White pillars rose from the intricately carpeted marble floor of the Kapitan Keling Mosque, moving upwards and tapering off into a flourish of concrete leaves and ivys. Horseshoe arches connected the pillars together, and on their apex, a plaque of King Edward VII rests. The architecture—a combination of Muslim, Indian, Classical and English—was both disconcerting and very interesting at the same time.
|MASJID KAPITAN KELING’S FACADE IN PENANG|
Visiting the Kapitan Keling Mosque wasn’t really part of our plan, but Penang’s extremely hot weather made us scurry towards its shaded halls for a quick respite from the heat. From the outside, the mosque—or masjid, as the Malays call their temples—looks interesting enough, with bulbous grey and copper domes and minaret jutting off against the clear blue skies of the city. Except for a few in Melaka and the Manila Muslim Temple, we haven’t really visited these kinds of worship places before.
|THE MINARET, SEPARATED BY A FEW METERS FROM THE MAIN TEMPLE|
A temple attendant greeted us as we took shelter under the high-ceilinged outer halls of the mosque. Apparently, guests have to suit up in the traditional thobe robe-garb (and hijab headwear for women) before entering its interiors. But even as such, visitors are only allowed up to a certain part of the massjid, the worship hall is off limits to tourists, unless you’re a Muslim, that is. With my name, you’d never even have to ask what my religion is, lol. For women, those with their time of the month are totally not allowed inside the temple; that’s their rule, we’re only visitors, we follow suit.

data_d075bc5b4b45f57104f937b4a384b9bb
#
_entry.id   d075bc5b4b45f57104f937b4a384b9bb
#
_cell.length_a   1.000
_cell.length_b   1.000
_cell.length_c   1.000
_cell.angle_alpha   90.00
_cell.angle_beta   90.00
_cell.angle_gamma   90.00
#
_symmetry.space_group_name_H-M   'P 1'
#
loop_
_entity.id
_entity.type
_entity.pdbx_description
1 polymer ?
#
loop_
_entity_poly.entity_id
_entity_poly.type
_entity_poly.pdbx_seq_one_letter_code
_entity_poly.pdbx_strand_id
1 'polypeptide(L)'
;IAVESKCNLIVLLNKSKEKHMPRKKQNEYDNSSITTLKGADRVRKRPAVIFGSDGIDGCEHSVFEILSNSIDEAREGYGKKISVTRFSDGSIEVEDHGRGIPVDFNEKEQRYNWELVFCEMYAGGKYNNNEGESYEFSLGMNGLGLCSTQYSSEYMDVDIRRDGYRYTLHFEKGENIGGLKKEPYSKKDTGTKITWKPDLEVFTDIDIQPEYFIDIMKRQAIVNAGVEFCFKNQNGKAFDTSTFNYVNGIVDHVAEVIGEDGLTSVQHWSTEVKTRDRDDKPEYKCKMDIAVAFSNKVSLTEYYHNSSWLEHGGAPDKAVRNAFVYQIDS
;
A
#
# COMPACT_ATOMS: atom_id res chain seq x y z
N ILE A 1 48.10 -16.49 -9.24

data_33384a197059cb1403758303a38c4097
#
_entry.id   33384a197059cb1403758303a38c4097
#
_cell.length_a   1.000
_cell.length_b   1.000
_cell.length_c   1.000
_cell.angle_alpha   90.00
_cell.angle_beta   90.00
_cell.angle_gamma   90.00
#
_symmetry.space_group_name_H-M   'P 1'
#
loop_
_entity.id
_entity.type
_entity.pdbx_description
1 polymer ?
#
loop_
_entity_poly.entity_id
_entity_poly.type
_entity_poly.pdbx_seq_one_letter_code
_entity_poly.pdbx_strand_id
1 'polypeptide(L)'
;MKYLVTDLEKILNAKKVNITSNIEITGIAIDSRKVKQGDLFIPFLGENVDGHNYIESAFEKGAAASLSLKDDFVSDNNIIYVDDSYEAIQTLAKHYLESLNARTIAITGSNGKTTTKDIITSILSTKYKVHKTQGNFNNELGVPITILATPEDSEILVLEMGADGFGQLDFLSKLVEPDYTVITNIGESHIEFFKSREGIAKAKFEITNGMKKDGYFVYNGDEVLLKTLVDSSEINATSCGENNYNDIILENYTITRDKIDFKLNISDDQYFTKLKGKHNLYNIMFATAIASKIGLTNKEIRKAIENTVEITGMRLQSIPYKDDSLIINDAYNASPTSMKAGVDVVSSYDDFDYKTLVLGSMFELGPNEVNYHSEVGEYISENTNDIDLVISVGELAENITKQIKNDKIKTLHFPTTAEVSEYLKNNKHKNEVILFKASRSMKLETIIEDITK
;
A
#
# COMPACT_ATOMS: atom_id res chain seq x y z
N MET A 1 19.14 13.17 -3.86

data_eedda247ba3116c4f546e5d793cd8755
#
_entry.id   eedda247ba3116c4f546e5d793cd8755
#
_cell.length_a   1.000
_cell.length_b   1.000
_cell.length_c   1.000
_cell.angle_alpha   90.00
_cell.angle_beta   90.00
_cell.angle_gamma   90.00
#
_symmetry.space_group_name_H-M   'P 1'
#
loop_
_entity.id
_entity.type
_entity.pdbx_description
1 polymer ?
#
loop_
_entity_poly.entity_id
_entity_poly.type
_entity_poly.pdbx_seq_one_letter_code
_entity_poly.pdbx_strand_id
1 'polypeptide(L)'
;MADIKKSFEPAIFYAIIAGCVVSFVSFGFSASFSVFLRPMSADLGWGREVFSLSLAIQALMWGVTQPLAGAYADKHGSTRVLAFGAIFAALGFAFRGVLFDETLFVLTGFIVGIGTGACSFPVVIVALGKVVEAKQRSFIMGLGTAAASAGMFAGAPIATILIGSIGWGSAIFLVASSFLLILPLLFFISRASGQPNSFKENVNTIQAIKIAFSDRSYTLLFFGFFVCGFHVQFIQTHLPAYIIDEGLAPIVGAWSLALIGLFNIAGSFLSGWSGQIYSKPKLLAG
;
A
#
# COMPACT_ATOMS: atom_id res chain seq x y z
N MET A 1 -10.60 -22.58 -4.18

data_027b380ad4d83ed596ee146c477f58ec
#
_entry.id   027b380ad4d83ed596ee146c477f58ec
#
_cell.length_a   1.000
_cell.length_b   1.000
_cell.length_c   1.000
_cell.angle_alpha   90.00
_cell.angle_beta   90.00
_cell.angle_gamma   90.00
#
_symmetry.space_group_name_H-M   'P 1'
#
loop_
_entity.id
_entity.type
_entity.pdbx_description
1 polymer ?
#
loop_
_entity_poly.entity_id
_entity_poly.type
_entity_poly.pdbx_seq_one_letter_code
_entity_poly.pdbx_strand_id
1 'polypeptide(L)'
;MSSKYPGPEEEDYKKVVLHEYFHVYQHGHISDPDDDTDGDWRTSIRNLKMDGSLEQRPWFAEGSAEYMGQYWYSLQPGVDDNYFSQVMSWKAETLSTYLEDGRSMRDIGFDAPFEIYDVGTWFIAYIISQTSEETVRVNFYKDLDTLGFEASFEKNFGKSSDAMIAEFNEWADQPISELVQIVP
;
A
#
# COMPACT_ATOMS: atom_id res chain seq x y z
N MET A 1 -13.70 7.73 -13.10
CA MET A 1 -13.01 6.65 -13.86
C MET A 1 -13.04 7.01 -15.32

|OUTER HALLS OF KAPITAN KELING MOSQUE|
Unlike Thailand’s Buddhist temples or even Catholic churches, the interiors of a masjid is devoid of any religious images. Their religious law, which I guess is written on their holy book, the Koran, forbids any images of man and animals to be depicted on the temple walls. In fact, you’d hardly see any ornamentation inside at all except for patterned geometric shapes and plaques of King Edward VII, UK’s ruler during Penang’s colonial period.
|SPARSE, BUT ELEGANT INTERIORS|
Masjid Kapitan Keling, literally translated, means the captain of the Keling people mosque, Keling being people with Indian descent in Malaysia (the term is now considered to be discriminatory, by the way). It was built in the 19th century by Cauder Mohuddeen Merican, the Kapitan Kling, the mosque’s founder and the then leader of the Tamil Muslim community in Penang.
|KAPITAN KELING TEMPLES IS USED FOR PRAYERS FIVE TIMES DAILY|
He brought in builders, and even temple stones, all the way from India, infusing both Indian and Muslim architecture in the design. It is the first established Muslim institution in the area and it is often told of Muslim Indians going to Penang that this place is the first thing they visit when they land in the city. Well, we really weren’t Indians nor Muslims, but I guess this temple is indeed a good place to start an extensive Georgetown tour.
Kapitan Keling Mosque
Address: Jalan Buckingham, Georgetown, Penang, Malaysia
Contact Number: (+60) 14-812-1752
Entrance Fee: None
Open Hours: 1:00PM - 5:00PM Saturday to Thursday
3:00PM - 5:00PM Fridays
GPS Coordinates Map: 5.416890, 100.337134